There’s Another to the Jack Lam Story!
I n his address this week at Sandals Grande, to launch Phase 2 of the Pearl of the Caribbean project, Prime Minister Allen Chastanet acknowledged the presence of a visiting delegation of potential investors as well as members of his audience. The visitors arrived with Desert Star Holdings chairman Teo Ah Khing, their purpose being to take a close look at the proposed sites. Among them was the Philippine casino and online gambling operator Jack Lam.
The Prime Minister’s introduction of the casino magnate was like a kick to a hornet’s nest. Within minutes a December 2016 article in the South China Morning Post headed “Gaming tycoon Jack Lam flees Philippines, Has Casinos Shut Down Amid Sabotage and Bribery Allegations” appeared on a particular social media site. The article, which described Lam as “one of Asia’s most influential gaming industry figures”, observed that he had been forced to flee the Philippines, having become “a prime target of President Rodrigo Duterte’s crackdown on drugs and gambling.” Duterte’s order was called a “dramatic and unusual presidential order” that applies only to the Philippines. The Morning Post’s story included the arrest of more than 1,300 Chinese nationals at Lam’s Fontana Leisure Parks and Casino in Clark, the former United States Air Force base on Luzon Island.
But much has happened in relation to the Lam matter since December 2016. The latest development now paints Jack Lam as a victim. According to online news source Mayala. com, the Senate Blue Ribbon Committee in the Philippines, chaired by Senator Richard Gordon, has declared that Lam—whose properties were ordered sequestered by President Duterte—could be the victim of a shakedown.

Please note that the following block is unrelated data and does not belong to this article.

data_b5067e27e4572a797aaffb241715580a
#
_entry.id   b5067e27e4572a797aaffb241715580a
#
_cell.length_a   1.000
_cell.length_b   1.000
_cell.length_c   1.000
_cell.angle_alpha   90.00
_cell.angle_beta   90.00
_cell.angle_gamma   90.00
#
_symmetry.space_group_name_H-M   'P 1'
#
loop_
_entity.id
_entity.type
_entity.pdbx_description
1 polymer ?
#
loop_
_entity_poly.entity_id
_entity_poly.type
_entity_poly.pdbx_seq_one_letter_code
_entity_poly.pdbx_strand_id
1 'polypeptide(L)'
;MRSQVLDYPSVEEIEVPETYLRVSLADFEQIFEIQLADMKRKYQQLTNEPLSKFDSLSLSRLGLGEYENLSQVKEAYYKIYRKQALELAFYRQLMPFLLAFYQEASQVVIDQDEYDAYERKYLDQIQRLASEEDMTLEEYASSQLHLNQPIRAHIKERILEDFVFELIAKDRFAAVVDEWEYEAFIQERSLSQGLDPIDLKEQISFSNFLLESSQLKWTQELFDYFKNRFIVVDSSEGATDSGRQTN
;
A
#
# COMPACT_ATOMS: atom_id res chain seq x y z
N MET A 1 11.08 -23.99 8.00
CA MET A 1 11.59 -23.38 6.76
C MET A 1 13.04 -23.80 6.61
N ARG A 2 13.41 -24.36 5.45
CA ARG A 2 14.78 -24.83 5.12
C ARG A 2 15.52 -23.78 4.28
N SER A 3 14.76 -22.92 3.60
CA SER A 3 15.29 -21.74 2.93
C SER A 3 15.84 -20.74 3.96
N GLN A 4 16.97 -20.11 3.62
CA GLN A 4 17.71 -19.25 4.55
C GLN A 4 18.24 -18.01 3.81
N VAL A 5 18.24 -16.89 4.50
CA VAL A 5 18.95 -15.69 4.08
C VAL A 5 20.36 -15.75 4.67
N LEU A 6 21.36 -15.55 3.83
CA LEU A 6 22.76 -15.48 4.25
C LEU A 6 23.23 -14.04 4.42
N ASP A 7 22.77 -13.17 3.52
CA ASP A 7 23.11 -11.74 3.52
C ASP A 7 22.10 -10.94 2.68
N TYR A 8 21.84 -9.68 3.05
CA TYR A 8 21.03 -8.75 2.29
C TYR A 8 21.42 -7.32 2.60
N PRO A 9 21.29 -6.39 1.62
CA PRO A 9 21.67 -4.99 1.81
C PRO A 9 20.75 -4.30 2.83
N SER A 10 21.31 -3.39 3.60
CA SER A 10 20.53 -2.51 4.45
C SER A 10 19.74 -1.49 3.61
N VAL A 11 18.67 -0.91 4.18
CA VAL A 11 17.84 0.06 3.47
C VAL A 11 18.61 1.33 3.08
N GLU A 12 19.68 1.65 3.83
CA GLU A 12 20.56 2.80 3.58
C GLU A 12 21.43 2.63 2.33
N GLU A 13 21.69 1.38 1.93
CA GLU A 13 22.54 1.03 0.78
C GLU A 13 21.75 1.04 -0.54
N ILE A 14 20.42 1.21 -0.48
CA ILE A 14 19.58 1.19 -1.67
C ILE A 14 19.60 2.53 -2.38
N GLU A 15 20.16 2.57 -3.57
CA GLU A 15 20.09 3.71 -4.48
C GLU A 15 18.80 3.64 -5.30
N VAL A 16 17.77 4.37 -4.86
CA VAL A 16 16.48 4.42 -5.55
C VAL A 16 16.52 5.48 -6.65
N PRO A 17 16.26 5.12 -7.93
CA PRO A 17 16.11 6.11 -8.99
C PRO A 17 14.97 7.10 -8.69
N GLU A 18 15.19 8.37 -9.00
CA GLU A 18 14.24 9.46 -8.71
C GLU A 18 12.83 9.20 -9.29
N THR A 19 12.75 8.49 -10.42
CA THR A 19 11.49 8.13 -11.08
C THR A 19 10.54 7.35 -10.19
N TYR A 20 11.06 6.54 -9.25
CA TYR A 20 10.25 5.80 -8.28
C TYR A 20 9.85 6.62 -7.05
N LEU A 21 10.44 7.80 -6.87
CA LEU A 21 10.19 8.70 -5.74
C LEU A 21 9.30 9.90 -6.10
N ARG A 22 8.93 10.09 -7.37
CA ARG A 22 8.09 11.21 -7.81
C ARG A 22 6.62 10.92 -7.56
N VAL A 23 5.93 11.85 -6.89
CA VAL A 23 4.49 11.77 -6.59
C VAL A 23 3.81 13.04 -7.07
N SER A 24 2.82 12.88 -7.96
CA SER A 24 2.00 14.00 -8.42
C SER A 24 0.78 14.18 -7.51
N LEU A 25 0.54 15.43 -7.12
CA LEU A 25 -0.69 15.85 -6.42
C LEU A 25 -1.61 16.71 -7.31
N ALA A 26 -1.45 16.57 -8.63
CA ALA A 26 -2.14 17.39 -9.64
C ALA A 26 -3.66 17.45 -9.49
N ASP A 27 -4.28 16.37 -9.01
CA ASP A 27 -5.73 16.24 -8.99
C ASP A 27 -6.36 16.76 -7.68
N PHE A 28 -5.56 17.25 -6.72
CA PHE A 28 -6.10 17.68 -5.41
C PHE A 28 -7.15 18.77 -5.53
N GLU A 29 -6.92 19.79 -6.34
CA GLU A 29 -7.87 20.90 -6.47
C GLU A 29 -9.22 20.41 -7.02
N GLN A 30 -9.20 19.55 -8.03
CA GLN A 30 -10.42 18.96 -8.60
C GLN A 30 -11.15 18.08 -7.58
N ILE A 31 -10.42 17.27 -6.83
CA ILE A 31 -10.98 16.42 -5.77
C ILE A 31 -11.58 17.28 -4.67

On the very day that he landed in Saint Lucia it was being reported that Senator Richard Gordon would recommend extortion charges against former immigration commissioners Al Argosino and Michael Robles but cleared Justice Secretary Vitaliano Aguirre II of involvement in the P50-million shakedown of gambling mogul Jack Lam.
To quote from SunSTAR.com: “Lam was likewise cleared of any liability, as his alleged bribe attempt on a government official was, according to Senator Richard Gordon, not proven. The Senate panel is set to release its findings on its recommendations on the issue.” Meanwhile an official source here confirms that while Mr. Lam visited Saint Lucia as a potential investor, he and the government have entered into no agreements whatsoever. He added: “Mr. Lam, like any other potential investor, would first have to undergo rigorous due diligence before acceptance here. Any red flags would be thoroughly investigated.”
Prime Minister Allen Chastanet (centre), members of his Cabinet and visiting DSH personnel at Monday’s meeting. At extreme left, Jack Lam.